Mayfield: Free Tibet. Sure. How?
Vail, CO Colorado
The Subaru was old and, from what I could see from the rear, its paint had faded and rust was beginning to spread beneath the bumper. But a bright new sticker just above the license plate proclaimed “Free Tibet” so, stuck in traffic as we were, seemingly attached trunk-to-grill and only slowly inching our way through three successive signals, I had plenty of time to ponder on the proclamation “Free Tibet.”
I’ve never been one for bumper stickers. Too often they say too little and include too much. A fish emblem floating on the back of an SUV, for instance, announces the driver’s faith but fails to describe the particulars. There’s a wide range within Christianity ” from far right to way left ” that can’t be articulated by one small fish. And then there are the political choices expressed just above the exhaust that were resolved years ago. I actually saw a Dukakis/Ferraro sticker on an old Chevy not too many months ago. I suspect, with time, the sticker’s glue binds itself so fast that removal would mean replacing the car’s entire rear end. How else to explain the few Bush/Cheney bumpers still bouncing around the country?
“Free Tibet” ” If I were to paste a proclamation on the back of my car, this depiction of the outlawed Tibetan flag would be the first under consideration. Recent events offer increased evidence that any expressed solidarity with the Tibetan people is the proper route to follow. The Chinese disgraced themselves over 50 years ago by arbitrarily erasing Tibetan borders and continue to bring shame upon their nation with the despicable crackdown now in progress.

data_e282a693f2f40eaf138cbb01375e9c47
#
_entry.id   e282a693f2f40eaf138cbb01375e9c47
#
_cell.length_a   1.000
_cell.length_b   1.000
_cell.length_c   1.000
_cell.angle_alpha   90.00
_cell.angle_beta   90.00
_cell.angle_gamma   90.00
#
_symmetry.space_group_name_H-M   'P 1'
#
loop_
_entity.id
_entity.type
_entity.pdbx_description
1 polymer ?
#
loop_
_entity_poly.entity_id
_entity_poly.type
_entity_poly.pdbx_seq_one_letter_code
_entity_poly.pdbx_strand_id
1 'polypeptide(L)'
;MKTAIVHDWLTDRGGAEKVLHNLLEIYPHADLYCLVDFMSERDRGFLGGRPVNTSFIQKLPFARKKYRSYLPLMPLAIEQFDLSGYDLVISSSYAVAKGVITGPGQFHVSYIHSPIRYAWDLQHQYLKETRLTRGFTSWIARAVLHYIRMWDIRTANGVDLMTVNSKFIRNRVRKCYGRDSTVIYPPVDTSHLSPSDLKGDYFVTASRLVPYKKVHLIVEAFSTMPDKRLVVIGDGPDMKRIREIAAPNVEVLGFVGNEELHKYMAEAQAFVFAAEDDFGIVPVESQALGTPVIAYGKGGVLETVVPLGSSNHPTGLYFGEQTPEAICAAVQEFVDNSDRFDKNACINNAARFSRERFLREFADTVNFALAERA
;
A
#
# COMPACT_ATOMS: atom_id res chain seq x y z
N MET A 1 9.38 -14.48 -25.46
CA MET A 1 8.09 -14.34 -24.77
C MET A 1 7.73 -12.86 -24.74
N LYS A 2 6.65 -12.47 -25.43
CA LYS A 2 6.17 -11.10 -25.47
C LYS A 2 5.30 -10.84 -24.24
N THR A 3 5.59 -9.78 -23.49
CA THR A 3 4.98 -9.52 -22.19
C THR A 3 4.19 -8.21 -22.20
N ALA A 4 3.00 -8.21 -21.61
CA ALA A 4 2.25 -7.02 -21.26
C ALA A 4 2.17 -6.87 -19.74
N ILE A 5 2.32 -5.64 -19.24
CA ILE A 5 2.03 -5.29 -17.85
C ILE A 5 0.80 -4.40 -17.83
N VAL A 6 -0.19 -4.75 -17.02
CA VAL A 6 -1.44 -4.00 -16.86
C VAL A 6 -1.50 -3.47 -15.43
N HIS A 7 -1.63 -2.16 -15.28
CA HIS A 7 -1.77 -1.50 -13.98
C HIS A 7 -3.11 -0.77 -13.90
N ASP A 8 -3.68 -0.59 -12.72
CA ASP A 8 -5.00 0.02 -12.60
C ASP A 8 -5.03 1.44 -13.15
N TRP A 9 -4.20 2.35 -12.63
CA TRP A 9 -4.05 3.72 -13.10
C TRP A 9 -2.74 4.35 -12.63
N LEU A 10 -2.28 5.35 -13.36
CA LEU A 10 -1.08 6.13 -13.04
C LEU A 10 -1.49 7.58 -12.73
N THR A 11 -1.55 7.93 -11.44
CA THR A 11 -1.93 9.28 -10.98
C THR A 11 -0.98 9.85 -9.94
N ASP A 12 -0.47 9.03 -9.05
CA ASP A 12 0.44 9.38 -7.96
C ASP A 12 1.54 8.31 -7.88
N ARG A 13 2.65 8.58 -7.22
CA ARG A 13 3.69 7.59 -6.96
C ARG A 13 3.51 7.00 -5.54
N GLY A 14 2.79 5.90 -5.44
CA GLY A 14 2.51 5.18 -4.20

“Free Tibet” ” But what does that mean and how would it be done? Even the Dalai Lama doesn’t advocate a return to pre-1950 status; only a “middle-path” of increased autonomy for his ancient home. And yet the Chinese government continues its slanderous campaign against this most gentle of all religious leaders.
“Free Tibet” ” The Olympics seems a reasonable target for those who share this opinion. Rumors are rife as to a boycott of the opening ceremonies as a means of protest. Prince Charles has already announced his intended absence. French President Nicolas Sarkozy is considering his absence as well while movie mogul Steven Spielberg has disassociated himself from previous participation in the Olympics implementation because of China’s policies around the world, particularly in Sudan. But there are those, and they seem to be many, who claim that such humiliating action will only serve to punish Tibet even more as the Chinese will feel less compelled to create civil harmony if they see no way of saving face.
“Free Tibet” ” The traffic jam is breaking up, but I’m still at a loss as to how one manages to fulfill that two-word sentiment. Drawn as I am to this same political desire, I can’t for the life of me imagine how it can be done. This week President Bush urged President Hu Jintao of China to meet with the Dalai Lama for “substantive dialogue.” In addition, Bush called on China’s president to allow access for journalists and diplomats in Tibet. This admirable action on the part of our president may be the result of a drawn-out war on the other side of the world that might have never come to be if Bush had followed his own recent advice.
“Free Tibet” ” And yet, as the old Subaru slowly moves away, I’m left wondering where and when we move from supporting potential constructive engagement into allowing immoral political behavior. Knowing the Chinese predilection for putting on a positive front, do we continue this common charade for the sake of the Tibetan people or has the time come to call the world to action for the sake of the Tibetan people? The Internet is filled with reports and rumors sneaking out of Lhasa of continuing protests and ever growing numbers of injured and dead. Is China’s power so intimidating that we ignore basic human rights? Are the Olympic Games so important to the world’s portended peaceful coexistence that we turn our backs on an oppressed and subjugated people?
“Free Tibet” ” Yes! How?
Rich Mayfield is the author of “Reconstructing Christianity: Notes from the New Reformation.” E-mail comments about this column to email@example.com.
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VAIL — The lift operator in the maze at Vail Village’s Gondola One tilts his head back and hollers: “Masks up please!”